What Your ISP Knows and How to Stop it Tracking You

Internet Service Providers (ISPs) can see everything you do online. They can track things like which websites you visit, how long you spend on them, the content you watch, the device you’re using, and your geographic location.

Depending on where you are in the world, this information is used for a variety of purposes, including to build a consumer profile for sale to third-party advertisers or impose online censorship on behalf of governments.


In the following piece explores the scope of information shared with and logged by internet providers, why your activity is being tracked and solutions that can be used to avoid personal monitoring.
Services providers are logging. Photo: LWP

Like it or not, your internet service provider (ISP) knows an awful lot about you, your browsing habits, the digital programs you use, and any internet-connected devices in your home or office.

Most people don’t realise the full extent of their ISP’s data collection.

Or if they do, prefer to ignore its data-hungry nature. 

From your email inbox to your search queries, if your traffic is unencrypted, your ISP is, unfortunately, an all-seeing, all-knowing entity. It manages all your internet traffic and can watch everything you do online.


Encrypting your traffic is one way to skirt the spying, but even then, spikes in your traffic patterns can still indicate to your ISP what you’re doing. 

We’ll cover your encryption options in more detail later, but first, here’s what your ISP can see when you’re browsing unprotected.

  • HTTP website activity If you visit unencrypted sites that use HTTP, not the newer HTTPS, your ISP will know that you visited that site, can see your user name and password if you log in or have an account on the site, and any payment details if you buy anything on that site. Note that your ISP will still know when you visit HTTPS sites, but can’t see what you do when you’re on that site.
  • Your emails — If your email provider doesn’t have Transport Layer Security (TLS) encryption, your emails (and the contents) are open for your ISP to view. If you use an ISP that also provides the email client you use, you should know that your ISP has full access to your email account.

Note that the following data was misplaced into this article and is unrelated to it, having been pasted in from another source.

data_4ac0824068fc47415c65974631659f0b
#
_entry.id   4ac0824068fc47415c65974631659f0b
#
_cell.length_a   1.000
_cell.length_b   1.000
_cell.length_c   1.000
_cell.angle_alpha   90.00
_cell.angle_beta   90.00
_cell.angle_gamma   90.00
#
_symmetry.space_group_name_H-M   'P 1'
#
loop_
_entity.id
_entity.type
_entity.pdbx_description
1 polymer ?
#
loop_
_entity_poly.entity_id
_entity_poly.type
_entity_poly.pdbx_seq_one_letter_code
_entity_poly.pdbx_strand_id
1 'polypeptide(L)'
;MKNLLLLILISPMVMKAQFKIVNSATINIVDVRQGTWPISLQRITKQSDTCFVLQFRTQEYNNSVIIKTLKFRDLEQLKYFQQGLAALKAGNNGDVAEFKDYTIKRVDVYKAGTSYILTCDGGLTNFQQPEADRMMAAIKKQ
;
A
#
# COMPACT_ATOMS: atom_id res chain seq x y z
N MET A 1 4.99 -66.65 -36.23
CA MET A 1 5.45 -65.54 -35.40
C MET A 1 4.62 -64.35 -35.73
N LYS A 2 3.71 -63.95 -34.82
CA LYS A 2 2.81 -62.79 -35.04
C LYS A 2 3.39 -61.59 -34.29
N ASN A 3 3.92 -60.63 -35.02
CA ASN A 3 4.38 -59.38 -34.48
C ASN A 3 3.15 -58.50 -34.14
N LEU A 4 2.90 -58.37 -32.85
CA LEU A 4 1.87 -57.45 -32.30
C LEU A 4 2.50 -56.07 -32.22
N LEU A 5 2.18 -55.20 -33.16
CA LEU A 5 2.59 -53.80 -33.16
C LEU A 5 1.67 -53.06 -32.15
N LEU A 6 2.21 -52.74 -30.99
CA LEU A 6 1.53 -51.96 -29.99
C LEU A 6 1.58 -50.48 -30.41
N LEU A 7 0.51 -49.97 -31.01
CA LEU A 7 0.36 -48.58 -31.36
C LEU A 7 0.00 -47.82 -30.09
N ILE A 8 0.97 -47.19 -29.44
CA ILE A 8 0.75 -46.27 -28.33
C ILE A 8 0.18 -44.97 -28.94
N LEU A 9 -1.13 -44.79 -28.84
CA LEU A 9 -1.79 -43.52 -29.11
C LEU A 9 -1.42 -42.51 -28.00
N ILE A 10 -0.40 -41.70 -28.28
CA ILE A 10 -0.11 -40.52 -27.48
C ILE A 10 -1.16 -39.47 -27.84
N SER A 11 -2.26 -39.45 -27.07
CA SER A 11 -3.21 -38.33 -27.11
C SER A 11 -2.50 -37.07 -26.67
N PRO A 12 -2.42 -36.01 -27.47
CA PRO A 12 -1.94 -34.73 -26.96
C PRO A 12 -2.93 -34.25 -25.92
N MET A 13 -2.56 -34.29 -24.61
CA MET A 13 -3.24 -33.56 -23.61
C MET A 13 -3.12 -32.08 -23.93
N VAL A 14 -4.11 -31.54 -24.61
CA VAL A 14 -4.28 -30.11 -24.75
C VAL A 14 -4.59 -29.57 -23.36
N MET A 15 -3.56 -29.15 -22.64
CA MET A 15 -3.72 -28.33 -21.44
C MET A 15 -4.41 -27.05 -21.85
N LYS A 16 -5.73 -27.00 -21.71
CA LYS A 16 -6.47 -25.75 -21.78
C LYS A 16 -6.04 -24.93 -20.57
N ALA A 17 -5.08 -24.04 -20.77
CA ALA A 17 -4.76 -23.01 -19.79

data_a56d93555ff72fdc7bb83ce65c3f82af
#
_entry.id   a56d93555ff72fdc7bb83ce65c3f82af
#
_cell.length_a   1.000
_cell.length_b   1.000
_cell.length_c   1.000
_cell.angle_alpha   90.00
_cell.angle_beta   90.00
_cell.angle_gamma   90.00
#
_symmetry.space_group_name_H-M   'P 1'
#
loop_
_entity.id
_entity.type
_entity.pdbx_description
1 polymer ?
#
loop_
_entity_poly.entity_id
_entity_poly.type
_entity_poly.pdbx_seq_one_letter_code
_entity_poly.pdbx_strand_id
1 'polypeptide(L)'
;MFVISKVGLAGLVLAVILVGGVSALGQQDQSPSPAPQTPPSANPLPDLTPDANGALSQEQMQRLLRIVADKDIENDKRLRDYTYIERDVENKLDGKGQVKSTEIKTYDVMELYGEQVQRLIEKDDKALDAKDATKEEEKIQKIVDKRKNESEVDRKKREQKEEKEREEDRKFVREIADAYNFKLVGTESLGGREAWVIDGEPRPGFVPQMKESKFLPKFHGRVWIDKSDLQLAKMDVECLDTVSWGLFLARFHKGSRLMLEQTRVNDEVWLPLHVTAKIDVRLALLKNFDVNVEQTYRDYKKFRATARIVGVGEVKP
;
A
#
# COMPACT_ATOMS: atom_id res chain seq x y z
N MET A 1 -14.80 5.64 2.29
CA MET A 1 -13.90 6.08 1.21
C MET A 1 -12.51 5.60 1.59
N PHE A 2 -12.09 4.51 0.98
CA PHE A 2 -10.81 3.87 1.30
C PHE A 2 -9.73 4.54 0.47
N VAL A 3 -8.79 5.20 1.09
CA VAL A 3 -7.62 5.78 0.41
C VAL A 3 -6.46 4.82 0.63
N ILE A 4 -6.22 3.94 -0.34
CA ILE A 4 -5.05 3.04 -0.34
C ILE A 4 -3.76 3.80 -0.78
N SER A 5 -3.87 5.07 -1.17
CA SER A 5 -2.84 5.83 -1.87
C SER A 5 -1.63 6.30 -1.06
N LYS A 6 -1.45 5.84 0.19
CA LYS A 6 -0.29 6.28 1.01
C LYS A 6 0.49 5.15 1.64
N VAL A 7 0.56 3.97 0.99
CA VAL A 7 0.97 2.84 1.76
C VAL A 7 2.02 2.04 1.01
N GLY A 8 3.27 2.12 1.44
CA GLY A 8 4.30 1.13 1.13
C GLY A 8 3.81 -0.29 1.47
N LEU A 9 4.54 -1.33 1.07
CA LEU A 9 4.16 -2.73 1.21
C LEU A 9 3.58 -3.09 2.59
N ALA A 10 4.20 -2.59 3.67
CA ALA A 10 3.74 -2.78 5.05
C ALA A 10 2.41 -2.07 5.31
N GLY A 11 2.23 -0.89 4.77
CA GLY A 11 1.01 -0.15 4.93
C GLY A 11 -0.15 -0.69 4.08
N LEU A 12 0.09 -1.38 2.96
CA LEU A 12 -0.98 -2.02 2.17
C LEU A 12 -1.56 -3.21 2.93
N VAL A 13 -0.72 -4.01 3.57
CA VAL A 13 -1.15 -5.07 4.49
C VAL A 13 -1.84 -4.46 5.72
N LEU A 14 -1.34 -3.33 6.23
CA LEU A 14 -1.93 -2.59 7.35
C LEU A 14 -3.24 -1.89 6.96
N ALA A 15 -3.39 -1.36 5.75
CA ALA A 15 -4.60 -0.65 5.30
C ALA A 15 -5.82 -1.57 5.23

• Bitcoin transactions — Bitcoin is an incredibly secure way of making transactions, but if you think it’s 100 percent anonymous, you might be surprised to learn that your ISP knows when you use Bitcoin. Via your traffic, your ISP can also trace any crypto-coin transactions back to you.
  • Network activity — If you’re anything like most people these days, you use several internet-connected devices. Known as the Internet of Things (IoT) smart devices include app-controlled thermostats, voice-activated assistants like Alexa and Siri, and even your smart fridge. Your ISP knows which smart devices you own because each is connected to the same home network.


At this point, you might be wondering (justifiably) why an internet provider tracks all of this activity and information. There are a number of reasons including:

  • Third-party sales — ISPs sell advertising space to third-party companies and have been doing so for years. This doesn’t mean your ISP is compiling vast Excel spreadsheets about each user, but it does mean that your online activity is a commodity used by your ISP for financial gain, in much the same way that Facebook and Google use your activity.
  • Censorship — Your ISP likely plays an active role in ensuring government censorship mandates are followed. This information can also be given to the authorities if certain criteria are met. In Australia, mandatory data retention powers mean your browsing history is provided to the police if you’re under investigation. 
  • Bandwidth throttling — ISPs actively slow down the flow of data at certain times of the day, such as peak internet-use periods. If you notice your internet is slower between 6 pm and 9 pm, for example, that’s why. By throttling data, ISPs ensure there’s enough bandwidth to go around. They track activity to measure this.


Push back against the system. Photo: MWL

If you don’t want your ISP to have so much personal information, there are some steps you can take. Here are your top strategies:

  • Use a reputable VPNUsing a VPN is the perfect way to encrypt your traffic. We say reputable here because free VPNs are notorious for selling your information to third-party companies. Use a well-known, paid service for the best protection.
  • Switch to a private email client — You’re not limited to Gmail or Outlook, services such as ProtonMail offer far more privacy with end-to-end encryption.
  • Use HTTPS Everywhere — This extension service ensures that each site you visit has HTTPS protection.
  • Ditch Google — It’s the world’s most popular browser, but it’s also a data-collection nightmare.

Ensure you are protecting your personal information while exploring the web.

You never know who might be watching.


Our friends at ExpressVPN have further information and services available!


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2 comments on “What Your ISP Knows and How to Stop it Tracking You”

  1. Warning heeded.

    Are you sure Google is a ‘browser’? I thougjt it was a search engine.

    Proton mail is CERN, Switzerland?

    It would be nice to have a particle accelerator.

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